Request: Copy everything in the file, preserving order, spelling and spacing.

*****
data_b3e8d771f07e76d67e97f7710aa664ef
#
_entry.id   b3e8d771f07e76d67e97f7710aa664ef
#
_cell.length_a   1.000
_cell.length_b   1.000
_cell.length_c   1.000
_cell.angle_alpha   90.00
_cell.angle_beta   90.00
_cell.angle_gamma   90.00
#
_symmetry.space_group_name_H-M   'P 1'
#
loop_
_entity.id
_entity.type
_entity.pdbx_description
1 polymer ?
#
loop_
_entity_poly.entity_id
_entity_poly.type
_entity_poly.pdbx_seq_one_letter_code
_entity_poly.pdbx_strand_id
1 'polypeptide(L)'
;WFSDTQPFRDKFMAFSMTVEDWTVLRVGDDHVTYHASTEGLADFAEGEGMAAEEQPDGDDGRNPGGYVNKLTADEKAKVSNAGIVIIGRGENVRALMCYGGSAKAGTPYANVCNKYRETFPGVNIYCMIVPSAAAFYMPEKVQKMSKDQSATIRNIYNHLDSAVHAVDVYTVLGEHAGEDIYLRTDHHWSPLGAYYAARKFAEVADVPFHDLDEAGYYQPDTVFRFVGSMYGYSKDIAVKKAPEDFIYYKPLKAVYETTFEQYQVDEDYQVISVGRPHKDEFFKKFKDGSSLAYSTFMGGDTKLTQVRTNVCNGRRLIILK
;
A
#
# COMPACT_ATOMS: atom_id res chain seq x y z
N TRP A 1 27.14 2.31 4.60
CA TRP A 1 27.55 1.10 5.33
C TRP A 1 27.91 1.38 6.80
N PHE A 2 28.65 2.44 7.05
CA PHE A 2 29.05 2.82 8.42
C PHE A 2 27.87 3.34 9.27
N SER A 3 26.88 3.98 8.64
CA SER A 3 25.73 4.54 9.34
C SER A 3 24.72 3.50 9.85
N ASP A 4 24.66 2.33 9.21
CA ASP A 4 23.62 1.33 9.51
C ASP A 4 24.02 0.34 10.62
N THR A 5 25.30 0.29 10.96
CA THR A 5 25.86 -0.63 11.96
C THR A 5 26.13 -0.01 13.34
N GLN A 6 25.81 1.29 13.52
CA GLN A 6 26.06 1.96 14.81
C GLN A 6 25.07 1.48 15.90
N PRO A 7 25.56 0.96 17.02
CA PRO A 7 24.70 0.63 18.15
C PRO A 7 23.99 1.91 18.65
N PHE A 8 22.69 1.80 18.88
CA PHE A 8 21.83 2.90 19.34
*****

data_b3e8d771f07e76d67e97f7710aa664ef
#
_entry.id   b3e8d771f07e76d67e97f7710aa664ef
#
_cell.length_a   1.000
_cell.length_b   1.000
_cell.length_c   1.000
_cell.angle_alpha   90.00
_cell.angle_beta   90.00
_cell.angle_gamma   90.00
#
_symmetry.space_group_name_H-M   'P 1'
#
loop_
_entity.id
_entity.type
_entity.pdbx_description
1 polymer ?
#
loop_
_entity_poly.entity_id
_entity_poly.type
_entity_poly.pdbx_seq_one_letter_code
_entity_poly.pdbx_strand_id
1 'polypeptide(L)'
;WFSDTQPFRDKFMAFSMTVEDWTVLRVGDDHVTYHASTEGLADFAEGEGMAAEEQPDGDDGRNPGGYVNKLTADEKAKVSNAGIVIIGRGENVRALMCYGGSAKAGTPYANVCNKYRETFPGVNIYCMIVPSAAAFYMPEKVQKMSKDQSATIRNIYNHLDSAVHAVDVYTVLGEHAGEDIYLRTDHHWSPLGAYYAARKFAEVADVPFHDLDEAGYYQPDTVFRFVGSMYGYSKDIAVKKAPEDFIYYKPLKAVYETTFEQYQVDEDYQVISVGRPHKDEFFKKFKDGSSLAYSTFMGGDTKLTQVRTNVCNGRRLIILK
;
A
#
# COMPACT_ATOMS: atom_id res chain seq x y z
N TRP A 1 27.14 2.31 4.60
CA TRP A 1 27.55 1.10 5.33
C TRP A 1 27.91 1.38 6.80
N PHE A 2 28.65 2.44 7.05
CA PHE A 2 29.05 2.82 8.42
C PHE A 2 27.87 3.34 9.27
N SER A 3 26.88 3.98 8.64
CA SER A 3 25.73 4.54 9.34
C SER A 3 24.72 3.50 9.85
N ASP A 4 24.66 2.33 9.21
CA ASP A 4 23.62 1.33 9.51
C ASP A 4 24.02 0.34 10.62
N THR A 5 25.30 0.29 10.96
CA THR A 5 25.86 -0.63 11.96
C THR A 5 26.13 -0.01 13.34
N GLN A 6 25.81 1.29 13.52
CA GLN A 6 26.06 1.96 14.81
C GLN A 6 25.07 1.48 15.90
N PRO A 7 25.56 0.96 17.02
CA PRO A 7 24.70 0.63 18.15
C PRO A 7 23.99 1.91 18.65
N PHE A 8 22.69 1.80 18.88
CA PHE A 8 21.83 2.90 19.34